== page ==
But before that happened, though, I explored the rest of the rooms in the building. Almost every one would reward your discovery by placing delicious little foods here and there. Lotsabruschetta was consumed by yours truly as she crept from place to place. For those rooms that did not have food, Mr. Helquist had left little pictures from the series (usually of Count Olaf) hither and thither. It was more fun than I had expected and it cheered me up considerably to think of the time and care that somebody had put into this thing. There was also a woman who, towards the end of the evening, handed each and every one of us tissues for our tears.
Then came the speeches. Daniel Handler's editor, a Ms. Susan Rich spoke at length about the highly profitable series. She presented Mr. Handler with a rare Lachrymose leech under pressed glass (no, I am not making this up) and Mr. Helquist with his very own accordion. Mr. Handler began his own speech by saying something along the lines of, "A peculiar gift and a touching speech... I'm reminded of my own bar mitzvah". He spoke briefly and eloquently, giving praise both to his wife and to the designer who came up with the now much-copied look of the Snicket books after Handler merely said to her, "I'd like them to look like books you might find in an old dusty bookstore." Had I been thinking I would have a) written down her name and b) asked if there was a way that libraries could reinforce the spines on the series. For all their beauty, A Series of Unfortunate Events books fall apart faster than any other books in libraries today. Wear and tear show on these puppies, I'm afraid.
Anywho, I retrieved my bags from the bagcheck, returned to the room to snap some photos, ker-whalloped Mr. Handler in the back, escaped before he could have me arrested, and went home alongside the charming Monica Edinger.
It was lovely, all told, but there was a clear indication that this party was not for librarians. There was no free stuff. Oh, the alcohol and the food, sure. But HarperCollins was being careful with their baby and they weren't gonna let reviewers like myself get their grubby little mitts on their precious baby until Friday the 13th. Which brings us to yesterday...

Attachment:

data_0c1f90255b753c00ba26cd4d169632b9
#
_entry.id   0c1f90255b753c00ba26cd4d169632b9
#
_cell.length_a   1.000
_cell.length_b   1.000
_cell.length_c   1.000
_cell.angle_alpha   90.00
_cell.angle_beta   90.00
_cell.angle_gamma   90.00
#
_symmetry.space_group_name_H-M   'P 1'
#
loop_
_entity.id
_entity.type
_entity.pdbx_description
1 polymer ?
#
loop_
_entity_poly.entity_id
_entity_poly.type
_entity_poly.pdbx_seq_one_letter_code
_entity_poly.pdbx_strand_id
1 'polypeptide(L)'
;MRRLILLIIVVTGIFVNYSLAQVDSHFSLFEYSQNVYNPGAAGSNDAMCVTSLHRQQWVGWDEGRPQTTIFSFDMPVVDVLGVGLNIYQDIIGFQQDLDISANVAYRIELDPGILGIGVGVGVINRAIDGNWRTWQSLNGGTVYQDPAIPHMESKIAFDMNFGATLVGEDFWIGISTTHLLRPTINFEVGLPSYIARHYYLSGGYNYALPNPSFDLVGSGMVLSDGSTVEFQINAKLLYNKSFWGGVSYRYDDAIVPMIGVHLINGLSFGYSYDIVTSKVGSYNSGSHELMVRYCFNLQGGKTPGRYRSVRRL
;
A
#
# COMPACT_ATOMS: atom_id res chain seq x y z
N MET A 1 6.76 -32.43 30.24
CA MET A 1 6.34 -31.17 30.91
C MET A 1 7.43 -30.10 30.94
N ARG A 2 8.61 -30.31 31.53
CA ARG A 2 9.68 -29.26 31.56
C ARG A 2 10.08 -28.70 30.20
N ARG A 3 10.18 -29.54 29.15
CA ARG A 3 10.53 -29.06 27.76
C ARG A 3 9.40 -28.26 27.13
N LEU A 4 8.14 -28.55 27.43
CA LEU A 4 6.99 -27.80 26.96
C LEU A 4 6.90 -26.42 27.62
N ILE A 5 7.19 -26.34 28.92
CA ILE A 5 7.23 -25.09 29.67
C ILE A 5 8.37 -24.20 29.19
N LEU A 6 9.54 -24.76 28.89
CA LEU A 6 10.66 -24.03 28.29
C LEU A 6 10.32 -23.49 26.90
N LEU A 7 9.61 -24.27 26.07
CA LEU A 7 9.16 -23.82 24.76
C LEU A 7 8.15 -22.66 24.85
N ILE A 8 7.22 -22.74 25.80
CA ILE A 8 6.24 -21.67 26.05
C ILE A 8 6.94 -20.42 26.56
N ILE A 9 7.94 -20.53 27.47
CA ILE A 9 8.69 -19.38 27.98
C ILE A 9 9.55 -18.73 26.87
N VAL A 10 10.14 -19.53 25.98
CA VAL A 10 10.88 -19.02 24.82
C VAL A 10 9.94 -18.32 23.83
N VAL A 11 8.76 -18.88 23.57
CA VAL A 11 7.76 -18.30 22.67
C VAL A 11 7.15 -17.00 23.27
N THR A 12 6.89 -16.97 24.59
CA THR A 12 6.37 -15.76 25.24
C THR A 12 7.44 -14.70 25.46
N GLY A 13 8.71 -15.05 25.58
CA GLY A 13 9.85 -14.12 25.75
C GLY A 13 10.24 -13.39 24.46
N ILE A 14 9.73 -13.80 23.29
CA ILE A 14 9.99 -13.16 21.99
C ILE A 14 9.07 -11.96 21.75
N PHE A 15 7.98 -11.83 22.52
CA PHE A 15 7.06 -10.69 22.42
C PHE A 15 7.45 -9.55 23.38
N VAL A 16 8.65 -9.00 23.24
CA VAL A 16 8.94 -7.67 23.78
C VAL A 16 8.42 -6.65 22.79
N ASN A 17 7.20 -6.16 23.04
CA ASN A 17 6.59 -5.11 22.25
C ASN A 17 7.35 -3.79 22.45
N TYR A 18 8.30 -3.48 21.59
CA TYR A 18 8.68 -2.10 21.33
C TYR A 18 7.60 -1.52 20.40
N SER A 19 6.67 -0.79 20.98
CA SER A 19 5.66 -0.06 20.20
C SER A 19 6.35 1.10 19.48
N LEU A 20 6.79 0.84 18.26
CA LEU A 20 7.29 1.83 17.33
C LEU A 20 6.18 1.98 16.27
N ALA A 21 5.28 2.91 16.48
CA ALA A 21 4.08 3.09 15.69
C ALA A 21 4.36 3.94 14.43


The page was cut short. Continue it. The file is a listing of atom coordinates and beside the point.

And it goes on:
I debated the relative merits of attending the whacked-out crazy release party of the last Snicket book at the Union Square Barnes & Noble to myself. Hundreds of fans crowded into a very large but easily filled space just to catch a glimpse of a fellow I'd stared at from close range a couple days before? Where's the fun in that? But there was Stephen Merritt to consider. Ah, Stephen Merritt. The Gothic Archies would be present to release The Tragic Treasury and I would be able to see Mr. Merritt live. He had not (though I have no evidence to support this theory) attended the 632 on Hudson party, so this would give me a chance to hear him. Plus a person should never willingly give up a chance to see Mr. Handler perform Scream and Run Away. So off I went.
I was late, but it didn't really matter as people had apparently been lined up since 10 that morning to get their little getcher-book-signed wristbands and seats for the presentation. I found a nice corner near a ladder where three girls and what may have been a mom were sitting on the floor. Oblivious to Mr. Handler's presentation, they were carefully constructing their own version of Violet's Notebook with watercolors. Probably to present to Mr. Handler later, I suppose. I took several pictures of it, so charmed was I by their intensity, but you'll have to wait to see that as well.
Up front I just barely caught Merritt performing a rousing rendition of Shipwrecked from his album. It was lovely. Then he immediately left and you can check out his MySpace page if you would like to see if he'll be performing in your own city soon. Handler put on his own show and several times caused me to curse the gods that I hadn't brought along a pen to write down some of what he said. I do know that he referred to the space we were in as a synagogue, and for that I was grateful. Once he finished I merrily skipped to the first floor to purchase the cd and who should I see there but Meghan McCarthy. Oh, fine, so I was kind of scouting around for her anyway. She didn't get to see the show, but I assured her as I am assuring you all now, that we'll be having another kidlit blogger drink night soonish, probably in November, so that'll be fun. Is anyone going to be in town in November that we should plan around? If so, drop me a line. We'll figure it out.
Now why, you may ask, did I buy the cd and not the new book? Aren't I just as anxious as the rest of the nation to find out how the series ended? I am. I am also, however, spoiled senseless. The idea of spending money on a children's book right now is curious to me. Why I'm sure a copy will magically appear on my work desk any day now, right? Should I really spend money on it? The cd might definitely disappear from stores someday soon, but the book will be around for years and years. Heck, I work in a library for crying out loud. I'll just check it out from there. So works the cheap-o justifications of my tired little brain.
Today I am at a wedding, so no additional news aside from the usual Review of the Day. I wonder what the final Harry Potter release party will be like. Oh, Cheryl...